house on Sherman St. in Brooklyn during a rare snow storm on Saturday, October 29, 2011.
It's no trick OR treat - New Yorkers grappled with the biggest October snowstorm in its history Saturday, with up to 10 inches expected to blanket streets by Saturday evening.
"It's been a pretty dynamic situation," said Joe Picca, a meteorologist at the National Weather Service.
This is only the fourth time the city has had measurable snow before Halloween — and its the most by far.
By 2 p.m., Central Park measured 1.3 inches, beating out the previous record for the month. The final count was expected to hit between 7 to 10 inches, said Picca, who blamed the record snowfall on the chilly temperatures.
"It's been trending colder and colder so we are seeing more sites switching from rain to snow," he said.
The unseasonable snowstorm slammed states from the Mid—Atlantic to New England, adding a tricky element to pre-Halloween parties, the football season and other outdoor events.
The weather delayed flights at Kennedy and LaGuardia airports, disrupted subway service, closed highways and caused power outages throughout the area. Putnam and Orange counties could get a foot of snow, Picca said.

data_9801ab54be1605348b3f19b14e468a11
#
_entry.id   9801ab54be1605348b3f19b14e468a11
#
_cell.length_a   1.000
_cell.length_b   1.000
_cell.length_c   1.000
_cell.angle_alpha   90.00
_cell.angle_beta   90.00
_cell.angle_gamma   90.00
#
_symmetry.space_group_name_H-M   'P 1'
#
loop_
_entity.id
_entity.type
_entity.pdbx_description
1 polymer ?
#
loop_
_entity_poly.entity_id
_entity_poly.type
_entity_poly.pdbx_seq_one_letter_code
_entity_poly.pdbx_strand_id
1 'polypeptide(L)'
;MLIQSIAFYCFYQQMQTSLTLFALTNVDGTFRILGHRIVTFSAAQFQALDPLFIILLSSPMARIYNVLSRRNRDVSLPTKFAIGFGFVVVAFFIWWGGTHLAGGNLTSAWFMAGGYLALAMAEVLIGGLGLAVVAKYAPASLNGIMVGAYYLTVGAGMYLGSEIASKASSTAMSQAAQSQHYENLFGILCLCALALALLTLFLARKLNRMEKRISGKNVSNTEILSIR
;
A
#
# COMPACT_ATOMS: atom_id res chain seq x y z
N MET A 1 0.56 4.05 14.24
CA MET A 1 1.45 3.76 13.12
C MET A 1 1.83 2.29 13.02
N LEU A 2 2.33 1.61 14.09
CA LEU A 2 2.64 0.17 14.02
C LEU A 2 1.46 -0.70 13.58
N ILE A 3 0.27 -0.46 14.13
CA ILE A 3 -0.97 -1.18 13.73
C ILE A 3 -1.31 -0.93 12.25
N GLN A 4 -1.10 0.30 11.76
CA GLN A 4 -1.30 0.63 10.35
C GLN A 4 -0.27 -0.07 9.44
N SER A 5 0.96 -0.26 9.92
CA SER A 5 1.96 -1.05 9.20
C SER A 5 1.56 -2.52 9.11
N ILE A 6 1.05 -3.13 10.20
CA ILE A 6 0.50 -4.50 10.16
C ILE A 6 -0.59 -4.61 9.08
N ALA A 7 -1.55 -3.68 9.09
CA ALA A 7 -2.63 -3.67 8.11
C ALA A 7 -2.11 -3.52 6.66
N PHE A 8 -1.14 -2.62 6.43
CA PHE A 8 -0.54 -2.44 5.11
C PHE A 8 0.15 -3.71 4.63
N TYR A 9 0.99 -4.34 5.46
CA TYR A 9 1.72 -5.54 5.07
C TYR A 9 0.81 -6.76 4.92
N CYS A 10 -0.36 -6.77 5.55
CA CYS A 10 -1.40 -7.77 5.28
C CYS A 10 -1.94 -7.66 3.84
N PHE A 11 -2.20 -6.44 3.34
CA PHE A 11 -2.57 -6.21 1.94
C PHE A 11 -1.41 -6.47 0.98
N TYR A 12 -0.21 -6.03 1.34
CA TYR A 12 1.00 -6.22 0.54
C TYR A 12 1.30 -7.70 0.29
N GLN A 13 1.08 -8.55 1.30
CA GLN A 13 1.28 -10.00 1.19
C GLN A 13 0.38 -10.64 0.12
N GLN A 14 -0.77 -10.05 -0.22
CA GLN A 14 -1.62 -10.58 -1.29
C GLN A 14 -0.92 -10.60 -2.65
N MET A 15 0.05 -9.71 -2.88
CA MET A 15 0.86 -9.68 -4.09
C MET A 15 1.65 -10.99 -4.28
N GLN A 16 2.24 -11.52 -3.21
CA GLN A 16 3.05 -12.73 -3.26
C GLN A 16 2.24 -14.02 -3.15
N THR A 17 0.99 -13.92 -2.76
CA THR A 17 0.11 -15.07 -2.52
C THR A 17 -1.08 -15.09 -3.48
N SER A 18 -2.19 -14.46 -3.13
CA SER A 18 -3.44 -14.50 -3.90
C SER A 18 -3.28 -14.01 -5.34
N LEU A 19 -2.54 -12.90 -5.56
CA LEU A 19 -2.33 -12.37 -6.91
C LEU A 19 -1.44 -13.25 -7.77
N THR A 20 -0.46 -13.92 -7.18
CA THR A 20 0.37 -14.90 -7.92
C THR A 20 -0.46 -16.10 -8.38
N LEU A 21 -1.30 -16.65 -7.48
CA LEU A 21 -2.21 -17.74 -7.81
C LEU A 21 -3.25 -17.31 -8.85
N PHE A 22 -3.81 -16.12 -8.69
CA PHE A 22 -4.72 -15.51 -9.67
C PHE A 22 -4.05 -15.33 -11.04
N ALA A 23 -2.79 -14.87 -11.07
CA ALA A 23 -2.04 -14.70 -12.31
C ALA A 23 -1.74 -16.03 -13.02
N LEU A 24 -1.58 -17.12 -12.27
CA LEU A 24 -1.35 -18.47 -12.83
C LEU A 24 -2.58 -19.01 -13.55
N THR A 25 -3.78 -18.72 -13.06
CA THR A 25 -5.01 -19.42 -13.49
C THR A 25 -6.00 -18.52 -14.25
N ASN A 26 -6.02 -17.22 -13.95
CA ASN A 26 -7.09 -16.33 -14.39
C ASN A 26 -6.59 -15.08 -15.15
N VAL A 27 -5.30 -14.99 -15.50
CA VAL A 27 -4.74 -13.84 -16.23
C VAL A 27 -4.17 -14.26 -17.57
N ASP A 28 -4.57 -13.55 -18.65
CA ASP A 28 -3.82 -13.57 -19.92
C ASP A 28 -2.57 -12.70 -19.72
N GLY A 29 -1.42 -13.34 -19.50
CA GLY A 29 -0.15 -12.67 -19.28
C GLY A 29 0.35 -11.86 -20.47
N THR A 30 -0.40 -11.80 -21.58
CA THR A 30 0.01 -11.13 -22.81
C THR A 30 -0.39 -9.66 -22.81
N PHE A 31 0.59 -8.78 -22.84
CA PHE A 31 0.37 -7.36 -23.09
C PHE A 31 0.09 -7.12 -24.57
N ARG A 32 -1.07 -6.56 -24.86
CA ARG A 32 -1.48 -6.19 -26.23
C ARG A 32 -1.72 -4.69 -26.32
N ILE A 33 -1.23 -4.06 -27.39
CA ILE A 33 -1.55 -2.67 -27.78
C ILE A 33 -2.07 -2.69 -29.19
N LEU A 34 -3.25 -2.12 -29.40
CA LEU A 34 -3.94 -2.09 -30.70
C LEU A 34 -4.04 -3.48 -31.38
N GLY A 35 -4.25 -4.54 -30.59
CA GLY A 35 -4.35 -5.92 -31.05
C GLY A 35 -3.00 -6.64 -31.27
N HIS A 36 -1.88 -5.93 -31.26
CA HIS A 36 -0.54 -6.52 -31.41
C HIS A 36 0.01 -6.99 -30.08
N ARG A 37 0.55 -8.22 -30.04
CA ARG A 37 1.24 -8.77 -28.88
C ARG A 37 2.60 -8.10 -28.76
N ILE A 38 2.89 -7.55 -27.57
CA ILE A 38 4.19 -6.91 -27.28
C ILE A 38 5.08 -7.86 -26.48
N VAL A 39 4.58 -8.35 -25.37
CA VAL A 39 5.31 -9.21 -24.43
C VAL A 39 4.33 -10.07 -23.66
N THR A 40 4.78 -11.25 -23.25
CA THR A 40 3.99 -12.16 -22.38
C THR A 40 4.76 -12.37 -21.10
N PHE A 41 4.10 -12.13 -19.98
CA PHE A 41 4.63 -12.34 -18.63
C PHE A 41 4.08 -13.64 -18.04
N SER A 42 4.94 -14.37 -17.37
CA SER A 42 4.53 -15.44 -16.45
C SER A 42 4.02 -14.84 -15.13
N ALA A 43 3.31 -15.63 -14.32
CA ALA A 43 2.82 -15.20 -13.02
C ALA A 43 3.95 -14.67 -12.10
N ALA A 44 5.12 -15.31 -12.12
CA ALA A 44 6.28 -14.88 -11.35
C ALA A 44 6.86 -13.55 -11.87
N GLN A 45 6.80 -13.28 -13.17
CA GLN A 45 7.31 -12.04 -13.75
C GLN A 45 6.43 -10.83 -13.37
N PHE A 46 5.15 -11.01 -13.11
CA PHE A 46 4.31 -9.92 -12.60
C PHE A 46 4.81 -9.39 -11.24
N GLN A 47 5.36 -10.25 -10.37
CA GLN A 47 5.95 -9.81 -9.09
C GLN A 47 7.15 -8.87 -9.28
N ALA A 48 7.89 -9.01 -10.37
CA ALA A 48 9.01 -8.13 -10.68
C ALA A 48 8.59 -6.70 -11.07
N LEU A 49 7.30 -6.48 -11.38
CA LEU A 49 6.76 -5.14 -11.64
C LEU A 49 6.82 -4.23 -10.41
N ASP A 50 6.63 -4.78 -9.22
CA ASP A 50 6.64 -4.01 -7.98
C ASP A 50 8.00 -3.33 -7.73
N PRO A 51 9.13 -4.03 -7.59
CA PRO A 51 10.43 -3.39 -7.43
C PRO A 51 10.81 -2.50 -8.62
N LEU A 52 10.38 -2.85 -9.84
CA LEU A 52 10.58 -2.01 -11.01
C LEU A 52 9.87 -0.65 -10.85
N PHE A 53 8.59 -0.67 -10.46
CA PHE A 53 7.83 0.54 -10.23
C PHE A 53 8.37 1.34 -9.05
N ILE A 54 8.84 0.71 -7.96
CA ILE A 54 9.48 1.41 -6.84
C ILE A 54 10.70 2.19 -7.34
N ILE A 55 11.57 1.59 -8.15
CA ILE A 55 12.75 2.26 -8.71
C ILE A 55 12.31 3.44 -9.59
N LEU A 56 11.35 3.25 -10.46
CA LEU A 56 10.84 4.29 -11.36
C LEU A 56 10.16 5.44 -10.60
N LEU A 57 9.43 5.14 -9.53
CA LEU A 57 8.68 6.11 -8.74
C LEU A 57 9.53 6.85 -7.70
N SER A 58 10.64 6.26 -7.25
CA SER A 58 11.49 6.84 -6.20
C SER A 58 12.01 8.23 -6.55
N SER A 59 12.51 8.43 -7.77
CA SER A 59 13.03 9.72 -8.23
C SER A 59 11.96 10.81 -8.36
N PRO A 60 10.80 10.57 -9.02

By early evening, 1.5 million people across the East Coast were without power, MSNBC.com reported. More than 200,000 people's power were affected by the storm in Connecticut, Connecticut Light and Power told CNN while First Energy reported 112,000 people were left in the dark in New Jersey. In New York, 88,000 people were reported to be without power and in Pennsylvania a whopping 428,000 people lost power, the Associated Press reported.
In Jackson Heights, Queens, a downed tree fell on five cars, blocking off much of 73rd St.
"It was a huge tree. It's completely bad," said 60-year-old Ralph Rivera. "Snow before Halloween? I was shocked."
By midday, the city's Office of Emergency Management issued a winter travel warning, telling drivers and pedestrians to take extra caution on the slippery streets. They also advised people that strong winds could down trees and power lines.
Indeed, snow in October is unusual.
There has been measurable snow during the month in 1952, 1925 and 1870, according to the National Weather Service. Each time, less than an inch has stuck.